|1999||February 14||24||Jeff Gordon||Hendrick Motorsports||Chevrolet||200||500 (804.672)||3:05:42||161.551||Report|
|2000||February 20||88||Dale Jarrett||Robert Yates Racing||Ford||200||500 (804.672)||3:12:43||155.669||Report|
|2001||February 18||15||Michael Waltrip||Dale Earnhardt, Inc.||Chevrolet||200||500 (804.672)||3:05:26||161.783||Report|
|2002||February 17||22||Ward Burton||Bill Davis Racing||Dodge||200||500 (804.672)||3:29:50||130.81||Report|
|2003||February 16||15||Michael Waltrip||Dale Earnhardt, Inc.||Chevrolet||109*||272.5 (438.546)||2:02:08||133.87||Report|
|2004||February 15||8||Dale Earnhardt Jr.||Dale Earnhardt, Inc.||Chevrolet||200||500 (804.672)||3:11:53||156.341||Report|
|2005||February 20||24||Jeff Gordon||Hendrick Motorsports||Chevrolet||203*||507.5 (816.742)||3:45:16||135.173||Report|
|2006||February 19||48||Jimmie Johnson||Hendrick Motorsports||Chevrolet||203*||507.5 (816.742)||3:33:26||142.667||Report|
|2007||February 18||29||Kevin Harvick||Richard Childress Racing||Chevrolet||202*||505 (812.719)||3:22:55||149.333||Report|
|2008||February 17||12||Ryan Newman||Penske Racing||Dodge||200||500 (804.672)||3:16:30||152.672||Report|
|2009||February 15||17||Matt Kenseth||Roush Fenway Racing||Ford||152*||380 (611.551)||2:51:40||132.816||Report|
|2010||February 14||1||Jamie McMurray||Earnhardt Ganassi Racing||Chevrolet||208*||520 (836.859)||3:47:16||137.284||Report|
|2011||February 20||21||Trevor Bayne||Wood Brothers Racing||Ford||208*||520 (836.859)||3:59:24||130.326||Report|
|2012||February 27-28*||17||Matt Kenseth||Roush Fenway Racing||Ford||202*||505 (812.719)||3:36:02||140.256||Report|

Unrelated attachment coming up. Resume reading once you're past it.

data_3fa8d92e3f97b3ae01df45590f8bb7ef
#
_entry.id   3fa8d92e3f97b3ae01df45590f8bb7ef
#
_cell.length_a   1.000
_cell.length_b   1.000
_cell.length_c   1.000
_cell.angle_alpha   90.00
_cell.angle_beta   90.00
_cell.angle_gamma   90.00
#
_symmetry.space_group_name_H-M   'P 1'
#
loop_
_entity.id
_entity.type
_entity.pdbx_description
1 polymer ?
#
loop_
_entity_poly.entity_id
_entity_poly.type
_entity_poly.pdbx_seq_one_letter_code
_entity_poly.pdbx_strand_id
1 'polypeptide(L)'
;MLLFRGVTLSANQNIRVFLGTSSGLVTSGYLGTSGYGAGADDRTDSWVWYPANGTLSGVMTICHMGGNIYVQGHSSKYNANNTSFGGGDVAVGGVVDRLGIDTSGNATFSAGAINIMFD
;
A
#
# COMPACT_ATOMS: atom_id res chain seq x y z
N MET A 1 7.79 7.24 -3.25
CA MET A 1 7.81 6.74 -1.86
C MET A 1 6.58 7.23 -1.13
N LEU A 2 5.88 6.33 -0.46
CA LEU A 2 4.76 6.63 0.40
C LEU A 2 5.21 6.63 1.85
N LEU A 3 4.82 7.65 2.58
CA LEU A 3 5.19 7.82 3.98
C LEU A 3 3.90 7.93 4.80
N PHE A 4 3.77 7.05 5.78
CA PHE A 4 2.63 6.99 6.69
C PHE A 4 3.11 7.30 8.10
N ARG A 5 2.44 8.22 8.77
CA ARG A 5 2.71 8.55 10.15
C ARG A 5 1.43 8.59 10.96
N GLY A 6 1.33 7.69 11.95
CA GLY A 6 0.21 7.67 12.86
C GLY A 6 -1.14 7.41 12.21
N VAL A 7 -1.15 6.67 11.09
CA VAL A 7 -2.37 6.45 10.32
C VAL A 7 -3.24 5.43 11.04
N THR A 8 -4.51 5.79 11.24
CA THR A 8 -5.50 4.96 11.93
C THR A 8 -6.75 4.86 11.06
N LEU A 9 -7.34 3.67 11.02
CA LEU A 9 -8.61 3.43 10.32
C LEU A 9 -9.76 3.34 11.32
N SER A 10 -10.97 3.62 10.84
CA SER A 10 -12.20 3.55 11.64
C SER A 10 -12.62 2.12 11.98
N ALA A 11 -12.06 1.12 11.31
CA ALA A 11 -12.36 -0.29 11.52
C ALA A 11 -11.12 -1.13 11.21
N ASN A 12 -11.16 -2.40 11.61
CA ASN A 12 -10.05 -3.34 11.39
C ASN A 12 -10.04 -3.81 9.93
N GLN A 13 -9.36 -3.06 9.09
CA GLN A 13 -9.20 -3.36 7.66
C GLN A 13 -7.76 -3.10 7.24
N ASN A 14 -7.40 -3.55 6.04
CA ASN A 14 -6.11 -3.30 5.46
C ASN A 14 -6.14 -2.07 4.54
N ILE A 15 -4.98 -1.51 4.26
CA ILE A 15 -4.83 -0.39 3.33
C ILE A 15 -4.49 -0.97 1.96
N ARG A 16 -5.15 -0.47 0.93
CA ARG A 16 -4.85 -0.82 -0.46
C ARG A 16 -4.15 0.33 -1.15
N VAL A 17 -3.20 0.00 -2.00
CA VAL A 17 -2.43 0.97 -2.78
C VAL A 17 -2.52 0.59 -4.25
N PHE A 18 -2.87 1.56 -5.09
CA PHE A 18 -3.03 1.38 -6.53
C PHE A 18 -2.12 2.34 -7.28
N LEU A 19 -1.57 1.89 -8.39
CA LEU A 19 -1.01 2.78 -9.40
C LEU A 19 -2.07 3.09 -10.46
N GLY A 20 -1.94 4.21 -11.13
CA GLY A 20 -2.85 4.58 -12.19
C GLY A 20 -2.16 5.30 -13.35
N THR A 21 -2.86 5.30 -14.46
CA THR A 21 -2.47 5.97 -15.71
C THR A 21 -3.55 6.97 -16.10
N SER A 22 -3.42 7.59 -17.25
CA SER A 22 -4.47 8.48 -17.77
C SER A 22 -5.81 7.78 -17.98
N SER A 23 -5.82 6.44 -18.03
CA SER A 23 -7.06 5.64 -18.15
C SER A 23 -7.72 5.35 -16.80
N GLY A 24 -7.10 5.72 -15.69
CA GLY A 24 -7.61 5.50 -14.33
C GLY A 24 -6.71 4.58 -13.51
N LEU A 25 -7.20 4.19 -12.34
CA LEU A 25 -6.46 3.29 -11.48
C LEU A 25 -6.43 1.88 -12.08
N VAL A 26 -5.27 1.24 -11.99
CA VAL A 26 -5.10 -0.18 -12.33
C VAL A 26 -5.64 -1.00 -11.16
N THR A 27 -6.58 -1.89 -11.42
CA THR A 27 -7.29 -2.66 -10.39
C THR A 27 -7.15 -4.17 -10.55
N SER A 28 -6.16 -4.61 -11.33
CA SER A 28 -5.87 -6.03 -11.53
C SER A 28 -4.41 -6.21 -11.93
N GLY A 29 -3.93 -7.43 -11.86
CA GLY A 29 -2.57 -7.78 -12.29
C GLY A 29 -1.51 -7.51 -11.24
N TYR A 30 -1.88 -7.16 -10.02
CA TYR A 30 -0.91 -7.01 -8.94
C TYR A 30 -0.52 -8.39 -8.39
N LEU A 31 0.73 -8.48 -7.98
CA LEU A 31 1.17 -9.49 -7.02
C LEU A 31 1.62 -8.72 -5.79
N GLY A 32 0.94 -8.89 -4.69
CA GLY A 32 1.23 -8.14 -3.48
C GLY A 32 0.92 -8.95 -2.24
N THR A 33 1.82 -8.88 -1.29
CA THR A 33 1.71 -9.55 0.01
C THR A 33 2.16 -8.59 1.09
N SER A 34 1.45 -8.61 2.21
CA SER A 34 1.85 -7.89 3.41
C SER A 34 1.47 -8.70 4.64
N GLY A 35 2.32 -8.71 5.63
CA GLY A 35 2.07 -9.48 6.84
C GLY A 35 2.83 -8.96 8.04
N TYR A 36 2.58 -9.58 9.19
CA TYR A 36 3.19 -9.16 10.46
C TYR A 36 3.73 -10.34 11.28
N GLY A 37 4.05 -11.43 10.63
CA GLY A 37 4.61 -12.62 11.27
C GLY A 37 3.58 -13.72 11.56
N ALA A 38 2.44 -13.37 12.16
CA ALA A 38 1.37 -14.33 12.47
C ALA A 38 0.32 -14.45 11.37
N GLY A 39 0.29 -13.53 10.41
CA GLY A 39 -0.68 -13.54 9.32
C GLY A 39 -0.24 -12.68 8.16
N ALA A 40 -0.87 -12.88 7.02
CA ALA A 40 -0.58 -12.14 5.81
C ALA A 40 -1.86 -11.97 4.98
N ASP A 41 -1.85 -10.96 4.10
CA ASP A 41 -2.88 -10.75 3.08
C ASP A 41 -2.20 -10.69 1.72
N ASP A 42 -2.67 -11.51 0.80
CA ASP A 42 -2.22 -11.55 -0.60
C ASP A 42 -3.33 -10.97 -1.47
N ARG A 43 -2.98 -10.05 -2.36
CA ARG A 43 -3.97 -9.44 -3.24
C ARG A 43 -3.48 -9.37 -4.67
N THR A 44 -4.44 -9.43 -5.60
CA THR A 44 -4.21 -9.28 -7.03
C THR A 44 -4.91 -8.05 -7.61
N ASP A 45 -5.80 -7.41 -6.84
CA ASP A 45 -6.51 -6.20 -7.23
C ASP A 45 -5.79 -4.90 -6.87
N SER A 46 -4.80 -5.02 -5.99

|2013||February 24||48||Jimmie Johnson||Hendrick Motorsports||Chevrolet||200||500 (804.672)||3:08:23||159.25||Report|
|2014||February 23||88||Dale Earnhardt Jr.||Hendrick Motorsports||Chevrolet||200||500 (804.672)||3:26:29||145.29||Report|
|2015||February 22||22||Joey Logano||Team Penske||Ford||203*||507.5 (816.742)||3:08:02||161.939||Report|
|2016||February 21||11||Denny Hamlin||Joe Gibbs Racing||Toyota||200||500 (804.672)||3:10:25||157.549||Report|
|2017||February 26||41||Kurt Busch||Stewart-Haas Racing||Ford||200||500 (804.672)||3:29:31||143.187||Report|
|2018||February 18||3||Austin Dillon||Richard Childress Racing||Chevrolet||207*||517.5 (832.835)||3:26:15||150.545||Report|
+ - Andretti was born in a part of Italy that is now in Croatia, but became a naturalized American citizen. He remains the only foreign-born driver to win the race.
? - Record for fastest Daytona 500 at 177.602 mph (285.823 km/h) set by Buddy Baker in 1980.
|# Wins||Driver||Years Won|
|7||Richard Petty||1964, 1966, 1971, 1973, 1974, 1979, 1981|
|4||Cale Yarborough||1968, 1977, 1983, 1984|
|3||Bobby Allison||1978, 1982, 1988|
|Dale Jarrett||1993, 1996, 2000|
|Jeff Gordon||1997, 1999, 2005|
|2||Bill Elliott||1985, 1987|
|Sterling Marlin||1994, 1995|
|Michael Waltrip||2001, 2003|
|Matt Kenseth||2009, 2012|
|Jimmie Johnson||2006, 2013|
|Dale Earnhardt Jr.||2004, 2014|
|# Wins||Team||Years Won|
|9||Petty Enterprises||1959, 1964, 1966, 1970, 1971, 1973, 1974, 1979, 1981|
|8||Hendrick Motorsports||1986, 1989, 1997, 1999, 2005, 2006, 2013, 2014|
|5||Wood Brothers Racing||1963, 1968, 1972, 1976, 2011|
|3||Ranier-Lundy||1980, 1983, 1984|
|Morgan-McClure Motorsports||1991, 1994, 1995|
|Robert Yates Racing||1992, 1996, 2000|
|Richard Childress Racing||1998, 2007, 2018|
|Dale Earnhardt, Inc.||2001, 2003, 2004|
|2||Holman Moody||1965, 1967|
|Junior Johnson & Associates||1969, 1977|
|Melling Racing||1985, 1987|
|Roush Fenway Racing||2009, 2012|
|Team Penske||2008, 2015|
|Joe Gibbs Racing||1993, 2016|
|# Wins||Manufacturer||Years Won|
|24||Chevrolet||1960, 1975, 1977, 1984, 1986, 1989, 1990, 1991, 1993, 1994, 1995, 1997, 1998, 1999, 2001, 2003, 2004, 2005, 2006, 2007, 2010, 2013, 2014, 2018|
|15||Ford||1963, 1965, 1967, 1969, 1978, 1985, 1987, 1992, 1996, 2000, 2009, 2011, 2012, 2015, 2017|
|4||Plymouth||1964, 1966, 1970, 1971|
|Dodge||1973, 1974, 2002, 2008|
|3||Mercury||1968, 1972, 1976|
|Oldsmobile||1959, 1979, 1980|
|Pontiac||1961, 1962, 1983|
|Buick||1981, 1982, 1988|